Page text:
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District, Board Interference With Coaching Methods Discussed at BOE

On Nov. 4, the Levittown Public School District’s Board of Education held one of its regular public meetings at the Levittown Memorial Education Center.

Despite taking place on the same night as the New York Yankees’ World Series triumph, the meeting drew a sizable turnout. The gathering was called to order by Board Vice President Michael Pappas, who served in place of the absent Board President Dan Bornstein. Bornstein was unable to attend the meeting at its outset, but arrived later on and was present during its final stages.

The first issue that was discussed at the meeting was the dismissal of students from Gardiners Avenue Elementary School. The board had received complaints at two prior meetings that the dismissal process at Gardiners Avenue had been chaotic and poorly managed, potentially exposing the students to a variety of dangers. The turmoil had been attributed to a sharp increase in the number of students either walking home from school or waiting for their parents to pick them up – the result of a voter-approved referendum that altered the transportation mileage requirements in the district to make fewer children eligible for bus transportation as part of recent budget cuts. Assistant Superintendent Debbie Rifkin reported that many changes have since been made to dismissal procedures and the process now appears to be much safer and more orderly.

Pappas alluded to a discussion at a prior meeting in which a district resident cited a quote that she attributed to him, which stated that dismissal from Gardiners Avenue “went off without a hitch” on the opening day of the school year. Pappas denied having ever previously made that statement; but now, in regard to the changes to dismissal procedures, he said: “I was there [at Gardiners Avenue] today, and it went off without a hitch. It was perfect today.”

Superintendent Dr. Herman A. Sirois then briefly addressed the recent passing of Halloween and its effects on the district.

“Saturday Halloween terrifies all of us,” he quipped, “but it appears to have gone relatively safe.”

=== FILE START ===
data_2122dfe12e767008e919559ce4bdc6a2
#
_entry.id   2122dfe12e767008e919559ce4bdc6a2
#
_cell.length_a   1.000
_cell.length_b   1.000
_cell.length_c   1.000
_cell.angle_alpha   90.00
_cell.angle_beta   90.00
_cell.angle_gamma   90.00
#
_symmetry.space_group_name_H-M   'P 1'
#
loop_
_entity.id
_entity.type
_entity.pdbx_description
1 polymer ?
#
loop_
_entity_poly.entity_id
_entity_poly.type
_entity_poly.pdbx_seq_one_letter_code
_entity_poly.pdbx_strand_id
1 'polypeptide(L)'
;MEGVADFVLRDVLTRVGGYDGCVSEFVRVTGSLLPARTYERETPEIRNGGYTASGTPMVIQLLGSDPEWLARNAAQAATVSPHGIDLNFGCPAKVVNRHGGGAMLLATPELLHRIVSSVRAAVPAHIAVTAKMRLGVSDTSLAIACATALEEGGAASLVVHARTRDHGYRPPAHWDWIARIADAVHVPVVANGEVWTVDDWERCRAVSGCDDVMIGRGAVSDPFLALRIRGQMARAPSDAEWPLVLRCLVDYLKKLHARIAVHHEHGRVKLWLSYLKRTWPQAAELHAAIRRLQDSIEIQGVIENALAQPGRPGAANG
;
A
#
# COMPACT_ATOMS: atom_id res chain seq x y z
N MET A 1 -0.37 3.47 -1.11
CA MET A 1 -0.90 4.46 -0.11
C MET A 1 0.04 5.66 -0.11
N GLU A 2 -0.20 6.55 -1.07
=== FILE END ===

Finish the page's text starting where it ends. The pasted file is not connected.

He noted that there were no reports of vandalism or other serious crimes on or around school grounds.

After the board had finished discussing these matters, the meeting entered its Public Be Heard phase, in which audience members who had signed up in advance were granted opportunities to speak before the board.

The most prevalent issue that was raised by speakers was with regard to the alleged “micro-managing” of the district’s sports coaches. A number of speakers claimed that the board had been unnecessarily and counterproductively interfering in the work of coaches and thereby restricting the progress and success of the district’s sports teams. This issue had been raised by several speakers at a previous meeting, but the board denied having any excessive involvement in coaches’ work and expressed general confusion over what exactly these accusations pertained to. This time, the matter was explained and discussed at far greater length.

The session opened with an ensemble of student-athletes gathering before the board to address the coaching issue. One of them, speaking on behalf of the rest, called on the board to stop interfering in the work of coaches, claiming that such meddling could have ramifications beyond just the playing field.

“Some of us are working towards obtaining scholarships for college,” he said. “It is so very important that our coaches are allowed to continue leading us in a competitive way. The world is competitive, as in high school and college sports. As students, we rely on our coaches to prepare us for college [base]ball. You need to allow us to continue on this path without interference and pressure from board of ed members.” The speaker also noted, “Our coaches have proven themselves to be honorable, respectful, and most caring individuals who have led us to many victories. What more can we ask for in a coach?”

After the students had finished their address, another speaker presented a petition to the board with over 170 signatures requesting that the board refrain from interjecting itself into coaching matters. He claimed that the board’s interference had “watered down” the “competitive edge” of the district’s sports teams.

He told the board, “You have been elected to serve this community as a whole. However, many of your actions have been very self-serving and not for the greater good.”

Specifically, he accused the board of interfering in the allocation of playing time to athletes. He referred to the district’s official Athletic Handbook, which states that playing time “is never guaranteed,” “is non-negotiable,” and “is left to the discretion of the coach.”